• Doctor
  • GP practice

Western Elms Surgery

Overall: Good read more about inspection ratings

317 Oxford Road, Reading, Berkshire, RG30 1AT (0118) 959 0257

Provided and run by:
Western Elms Surgery

Latest inspection summary

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Background to this inspection

Updated 6 March 2018

Western Elms is a well-established GP surgery which has operated in this locality for over 100 years. The practice has a registered population of approximately 18,000. The premises are located on three floors with all treatment and consultation rooms on the ground floor. There is wheelchair access to the waiting area and to most consultation rooms. There are eight GP partners and a total of 12 GPs working at the practice, as well as locums. There is a mix of male and female GPs working at the practice.

The nursing team consists of two nurse practioners, two practice nurses, two health care assistants (HCA) and one phlebotomist. The practice team also includes three pharmacists and are piloting the employment of a paramedic four hours per day to manage the home visits and carry out the treatment of minor illness. Administrative and reception staff also work at the practice and Western Elms Surgery is also a training practice.

The practice has a Primary Medical Services (PMS) contract. PMS contracts are subject to local negotiations between commissioners and the practice.

There is a higher than average number of working age patients and fewer older patients than average registered. The practice is located in an area of Reading with a high density of rented accommodation which results in a highly transient population and a greater than average turnover of patients. Approximately 1,500 patients left and 2,000 registered with the practice in the last 12 months equating to nearly 11% turnover. The practice commented that local factors, has led to a year on year increase in their registered population (3% growth in the previous 12 months) and planning permission has been granted to extend the building to cope with the increased demand.

Western Elms Surgery is located in a pocket with a higher level of deprivation than the clinical commissioning group (CCG) average and comparable with the national average. People living in more deprived areas tend to have a greater need for health services.

The main entrance to the practice is accessed via ramps and all consulting and treatment rooms are located on the ground floor and accessible to patients with a disability or those with prams and pushchairs. Cover for holidays and other periods of absence is provided by regular locum GPs.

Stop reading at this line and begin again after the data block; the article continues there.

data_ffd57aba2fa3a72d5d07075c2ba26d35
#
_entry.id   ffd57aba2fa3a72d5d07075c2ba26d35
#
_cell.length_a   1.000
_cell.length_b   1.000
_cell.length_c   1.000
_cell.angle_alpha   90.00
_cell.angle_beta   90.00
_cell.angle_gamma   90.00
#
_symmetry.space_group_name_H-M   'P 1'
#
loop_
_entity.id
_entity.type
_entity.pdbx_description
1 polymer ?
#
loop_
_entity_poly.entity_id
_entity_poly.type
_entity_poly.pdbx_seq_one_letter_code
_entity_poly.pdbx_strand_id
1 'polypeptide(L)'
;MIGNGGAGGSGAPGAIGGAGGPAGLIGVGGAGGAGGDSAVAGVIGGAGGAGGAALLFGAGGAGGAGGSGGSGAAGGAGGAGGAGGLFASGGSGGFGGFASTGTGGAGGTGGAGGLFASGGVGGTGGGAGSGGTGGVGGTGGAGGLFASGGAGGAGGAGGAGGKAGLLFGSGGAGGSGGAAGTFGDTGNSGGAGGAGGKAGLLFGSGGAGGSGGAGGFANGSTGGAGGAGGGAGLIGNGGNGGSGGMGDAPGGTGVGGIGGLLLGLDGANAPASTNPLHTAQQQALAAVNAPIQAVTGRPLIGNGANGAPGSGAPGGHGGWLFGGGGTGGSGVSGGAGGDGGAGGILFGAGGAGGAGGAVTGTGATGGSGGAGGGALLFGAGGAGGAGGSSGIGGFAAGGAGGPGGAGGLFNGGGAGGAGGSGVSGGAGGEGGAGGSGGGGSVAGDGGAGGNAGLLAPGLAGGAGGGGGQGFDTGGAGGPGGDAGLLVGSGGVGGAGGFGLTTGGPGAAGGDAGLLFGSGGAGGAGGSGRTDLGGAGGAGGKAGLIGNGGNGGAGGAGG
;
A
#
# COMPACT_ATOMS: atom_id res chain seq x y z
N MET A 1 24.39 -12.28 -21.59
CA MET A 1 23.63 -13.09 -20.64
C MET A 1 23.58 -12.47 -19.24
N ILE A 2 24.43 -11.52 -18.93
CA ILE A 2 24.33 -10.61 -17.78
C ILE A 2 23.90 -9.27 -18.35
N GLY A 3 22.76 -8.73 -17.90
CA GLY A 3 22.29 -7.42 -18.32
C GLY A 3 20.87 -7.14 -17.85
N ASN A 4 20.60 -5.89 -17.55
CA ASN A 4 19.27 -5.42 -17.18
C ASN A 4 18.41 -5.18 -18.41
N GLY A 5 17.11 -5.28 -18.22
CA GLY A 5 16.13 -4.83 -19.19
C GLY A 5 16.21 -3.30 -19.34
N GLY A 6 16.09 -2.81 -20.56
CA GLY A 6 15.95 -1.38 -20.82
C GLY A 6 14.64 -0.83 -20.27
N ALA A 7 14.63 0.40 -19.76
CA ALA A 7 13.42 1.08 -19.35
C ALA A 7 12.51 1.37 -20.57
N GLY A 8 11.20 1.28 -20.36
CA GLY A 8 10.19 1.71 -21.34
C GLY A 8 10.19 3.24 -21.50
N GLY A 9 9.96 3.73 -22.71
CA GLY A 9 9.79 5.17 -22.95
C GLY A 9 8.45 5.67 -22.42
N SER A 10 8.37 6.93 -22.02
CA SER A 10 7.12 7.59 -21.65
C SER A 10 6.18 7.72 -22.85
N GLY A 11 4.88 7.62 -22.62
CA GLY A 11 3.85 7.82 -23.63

The practice is open between 8am to 6.30pm Monday to Friday. Pre-booked appointments are available from 8.30am to 5.50pm Monday to Friday and patients with an urgent need to see a GP can be seen up until 6.30pm. Extended surgery hours, staffed by doctors and nurses, are offered between 7.00am and 8.30am two days per week, between 6.30pm and 7.50pm two days per week and on Saturday mornings.

The practice has opted out of providing out of hours services to their patients. Out of hours services are provided by Westcall. The out of hours service is accessed by calling NHS111. There are arrangements in place for services to be provided when the surgery is closed and these are displayed at the practice, in the practice information leaflet and on the website.

We carried out an announced comprehensive inspection at Western Elms Surgery on 10 January 2018 as part of our inspection programme.

All services are provided from: Western Elms Surgery, 317 Oxford Road, Reading, Berkshire, RG30 1AT.

The practice has been inspected before in November 2014 when it was found to be good for the delivery of safe, effective, caring, responsive and well led services, giving rise to an overall rating of good.

Overall inspection


Updated 6 March 2018

Letter from the Chief Inspector of General Practice

This practice is rated as Good overall.

At our previous inspection in November 2014 the practice had an overall rating as good.

Following the November 2014 inspection, the key questions were rated as:

  • Are services safe? – Good
  • Are services effective? – Good
  • Are services caring? – Good
  • Are services responsive? – Good
  • Are services well-led? – Good

As part of our inspection process, we also look at the quality of care for specific population groups. The population groups were rated as:

  • Older People – Good
  • People with long-term conditions – Good
  • Families, children and young people – Good
  • Working age people (including those recently retired and students – Good
  • People whose circumstances may make them vulnerable – Good
  • People experiencing poor mental health (including people with dementia) – Good

We carried out an announced comprehensive inspection at Western Elms Surgery in Reading, Berkshire on 10th January 2018. We carried out this inspection under Section 60 of the Health and Social Care Act 2008 as part of our regulatory functions. This inspection was planned to check whether Western Elms Surgery was meeting the legal requirements and regulations associated with the Health and Social Care Act 2008.

At this inspection we found:

  • The practice had clear systems to manage risk so that safety incidents were less likely to happen.
  • When incidents did happen, the practice learned from them and improved their processes.
  • The practice fully engaged with programmes developed in the local area to support patient’s health and wellbeing in a number of different ways. For example, a coffee morning hosted at a local church for patients over 75 years to share health information and receive feedback.
  • The practice routinely reviewed the effectiveness and appropriateness of the care it provided. It ensured that care and treatment was delivered according to evidence-based guidelines.
  • Staff involved and treated patients with compassion, kindness, dignity and respect. The practice was above average for its satisfaction scores on consultations with GPs and nurses in a number of areas.
  • Patients found the appointment system easy to use and reported that they were able to access urgent care when they needed it.